The study by London-based 3-in-1 transportation app, Ubeeqo, also found that learner drivers spend an average of £186 on driving tests – alarming given that 16% of 17-34 year old car owners have not driven since passing their test.
Furthermore, one in of young motorists who have not driven within the last month regret bothering to take their driving test, while nine in 10 (87%) under-35s use their driving licence as ID rather than to drive
Once young drivers shed their L plates, they are now far less likely to drive their vehicle (16%) due to the high cost of petrol, parking costs and congestion.
In fact, 15% of all licence holders surveyed did not own their own car and when it comes to the under 35s, this stat is even higher (19%).
In addition, a quarter (27%) of 17-34-year-olds who drive once per month or less share a car with someone else.
When it comes to driving licence usage, once tests have been passed, nearly half (43%) use this official document to gain access age restricted products rather than to drive, compared to just one in 10 (10%) of respondents who use their licence to show the authorities they are legal to drive.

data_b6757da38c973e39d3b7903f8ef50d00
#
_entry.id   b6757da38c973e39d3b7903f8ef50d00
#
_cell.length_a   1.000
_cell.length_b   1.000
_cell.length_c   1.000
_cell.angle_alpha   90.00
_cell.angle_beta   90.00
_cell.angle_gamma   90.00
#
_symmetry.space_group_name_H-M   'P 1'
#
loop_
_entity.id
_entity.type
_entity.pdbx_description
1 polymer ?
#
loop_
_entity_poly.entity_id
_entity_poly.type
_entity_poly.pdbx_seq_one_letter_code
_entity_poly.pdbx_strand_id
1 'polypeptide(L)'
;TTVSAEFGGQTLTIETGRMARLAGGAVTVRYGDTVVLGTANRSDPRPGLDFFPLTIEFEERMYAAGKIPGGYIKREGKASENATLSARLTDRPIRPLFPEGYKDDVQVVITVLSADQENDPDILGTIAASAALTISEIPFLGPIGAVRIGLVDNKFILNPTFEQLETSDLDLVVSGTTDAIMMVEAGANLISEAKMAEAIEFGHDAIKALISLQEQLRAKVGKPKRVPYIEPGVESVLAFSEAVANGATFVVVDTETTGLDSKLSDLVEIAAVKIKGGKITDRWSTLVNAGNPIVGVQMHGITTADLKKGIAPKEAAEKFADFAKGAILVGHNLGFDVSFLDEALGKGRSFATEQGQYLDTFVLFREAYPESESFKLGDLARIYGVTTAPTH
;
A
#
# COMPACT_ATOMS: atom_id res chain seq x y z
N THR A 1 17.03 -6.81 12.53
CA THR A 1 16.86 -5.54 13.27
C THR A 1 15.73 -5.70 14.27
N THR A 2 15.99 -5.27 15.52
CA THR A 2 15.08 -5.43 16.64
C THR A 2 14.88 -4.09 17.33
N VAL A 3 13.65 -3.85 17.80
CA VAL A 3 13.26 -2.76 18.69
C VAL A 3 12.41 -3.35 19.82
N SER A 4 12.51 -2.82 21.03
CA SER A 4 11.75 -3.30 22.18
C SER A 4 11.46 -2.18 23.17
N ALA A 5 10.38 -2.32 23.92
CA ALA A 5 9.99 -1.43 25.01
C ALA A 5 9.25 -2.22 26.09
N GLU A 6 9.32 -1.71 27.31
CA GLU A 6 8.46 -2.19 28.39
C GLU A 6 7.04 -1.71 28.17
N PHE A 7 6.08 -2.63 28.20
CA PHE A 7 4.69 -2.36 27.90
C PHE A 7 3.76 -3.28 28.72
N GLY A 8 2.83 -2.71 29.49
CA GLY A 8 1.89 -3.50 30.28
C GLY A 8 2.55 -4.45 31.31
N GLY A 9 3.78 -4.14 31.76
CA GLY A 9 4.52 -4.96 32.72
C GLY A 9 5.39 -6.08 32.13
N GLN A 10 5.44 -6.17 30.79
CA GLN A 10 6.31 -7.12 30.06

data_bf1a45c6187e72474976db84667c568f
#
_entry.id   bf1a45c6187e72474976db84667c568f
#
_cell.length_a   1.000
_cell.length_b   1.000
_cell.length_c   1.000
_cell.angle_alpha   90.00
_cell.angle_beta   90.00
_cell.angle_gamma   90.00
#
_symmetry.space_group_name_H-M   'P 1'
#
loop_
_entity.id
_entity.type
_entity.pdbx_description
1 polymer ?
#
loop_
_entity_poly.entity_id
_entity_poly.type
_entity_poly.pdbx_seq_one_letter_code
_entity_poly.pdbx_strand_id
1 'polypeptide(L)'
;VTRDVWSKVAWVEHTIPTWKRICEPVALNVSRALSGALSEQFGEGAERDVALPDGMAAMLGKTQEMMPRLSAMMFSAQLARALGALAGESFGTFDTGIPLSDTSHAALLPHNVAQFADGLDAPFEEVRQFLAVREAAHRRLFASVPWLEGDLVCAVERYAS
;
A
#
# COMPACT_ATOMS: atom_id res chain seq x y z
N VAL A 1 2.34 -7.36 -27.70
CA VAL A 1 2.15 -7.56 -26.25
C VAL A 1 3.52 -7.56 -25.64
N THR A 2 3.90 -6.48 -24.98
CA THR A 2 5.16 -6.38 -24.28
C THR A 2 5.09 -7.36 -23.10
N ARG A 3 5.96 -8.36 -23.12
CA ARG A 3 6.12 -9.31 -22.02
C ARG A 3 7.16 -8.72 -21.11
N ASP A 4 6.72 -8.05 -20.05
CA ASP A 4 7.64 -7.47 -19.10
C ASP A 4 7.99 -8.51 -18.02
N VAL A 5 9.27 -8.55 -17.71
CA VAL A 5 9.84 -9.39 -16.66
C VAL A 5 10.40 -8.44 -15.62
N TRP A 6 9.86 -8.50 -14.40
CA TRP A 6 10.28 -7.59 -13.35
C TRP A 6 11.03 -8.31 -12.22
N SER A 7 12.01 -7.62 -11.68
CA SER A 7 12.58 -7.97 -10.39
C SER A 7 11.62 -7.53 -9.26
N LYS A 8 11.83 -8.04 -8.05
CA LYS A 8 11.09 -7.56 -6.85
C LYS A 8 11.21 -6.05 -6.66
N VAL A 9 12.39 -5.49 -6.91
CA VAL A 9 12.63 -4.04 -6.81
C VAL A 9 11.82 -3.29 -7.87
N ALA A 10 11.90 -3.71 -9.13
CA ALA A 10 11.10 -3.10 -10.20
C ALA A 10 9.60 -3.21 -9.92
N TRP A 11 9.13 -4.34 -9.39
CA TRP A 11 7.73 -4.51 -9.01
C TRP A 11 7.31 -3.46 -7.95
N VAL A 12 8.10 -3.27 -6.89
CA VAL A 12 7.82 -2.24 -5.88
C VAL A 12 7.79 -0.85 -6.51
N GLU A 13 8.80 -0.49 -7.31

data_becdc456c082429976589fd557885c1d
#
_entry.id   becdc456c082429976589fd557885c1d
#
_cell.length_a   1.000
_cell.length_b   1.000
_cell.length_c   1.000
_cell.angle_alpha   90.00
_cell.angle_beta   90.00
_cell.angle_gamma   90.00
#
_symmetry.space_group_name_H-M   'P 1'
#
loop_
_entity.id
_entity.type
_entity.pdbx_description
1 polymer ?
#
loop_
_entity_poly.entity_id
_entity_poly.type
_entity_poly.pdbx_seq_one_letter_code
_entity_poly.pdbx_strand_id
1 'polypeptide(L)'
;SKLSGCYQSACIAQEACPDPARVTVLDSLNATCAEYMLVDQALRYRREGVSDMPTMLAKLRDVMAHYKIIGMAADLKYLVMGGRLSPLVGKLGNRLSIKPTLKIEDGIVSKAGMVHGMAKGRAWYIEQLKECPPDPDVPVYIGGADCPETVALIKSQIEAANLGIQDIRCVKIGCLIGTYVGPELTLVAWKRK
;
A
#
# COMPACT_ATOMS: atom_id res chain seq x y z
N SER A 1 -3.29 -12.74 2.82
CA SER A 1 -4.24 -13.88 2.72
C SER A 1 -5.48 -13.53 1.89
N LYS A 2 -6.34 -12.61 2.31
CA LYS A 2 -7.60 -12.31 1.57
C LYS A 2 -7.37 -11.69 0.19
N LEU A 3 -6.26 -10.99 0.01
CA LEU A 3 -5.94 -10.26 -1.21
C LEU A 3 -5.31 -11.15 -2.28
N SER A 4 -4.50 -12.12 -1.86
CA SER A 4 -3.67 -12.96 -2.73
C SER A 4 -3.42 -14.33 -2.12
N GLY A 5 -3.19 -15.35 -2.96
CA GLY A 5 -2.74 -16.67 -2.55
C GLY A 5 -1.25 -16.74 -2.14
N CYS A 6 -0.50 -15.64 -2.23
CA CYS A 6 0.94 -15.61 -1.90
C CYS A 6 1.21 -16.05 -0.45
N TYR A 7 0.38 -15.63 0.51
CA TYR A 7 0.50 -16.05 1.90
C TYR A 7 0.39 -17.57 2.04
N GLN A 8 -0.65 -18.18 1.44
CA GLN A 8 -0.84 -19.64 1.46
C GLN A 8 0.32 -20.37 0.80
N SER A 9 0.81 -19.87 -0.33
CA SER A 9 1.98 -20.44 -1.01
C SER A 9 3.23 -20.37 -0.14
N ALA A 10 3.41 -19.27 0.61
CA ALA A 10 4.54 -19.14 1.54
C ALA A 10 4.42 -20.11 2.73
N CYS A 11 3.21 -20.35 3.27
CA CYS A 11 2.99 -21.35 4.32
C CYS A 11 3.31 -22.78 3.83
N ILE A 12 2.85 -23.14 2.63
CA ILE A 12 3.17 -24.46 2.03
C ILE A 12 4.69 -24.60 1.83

“The fact that younger drivers are forking out nearly £200 just on tests never mind the lessons to hardly drive their car just isn’t logical,” said Henrik Jensen, UK Managing Director of Ubeeqo.
“This supported by the fact that people predominantly use their licence for buying age-restricted products rather than for driving provides an indication that the need to own a car could be on the decline.
“It is good to see the younger generation sharing their cars and embracing services like car clubs as this is an affordable way to have the flexibility of owning a car, without the added cost.”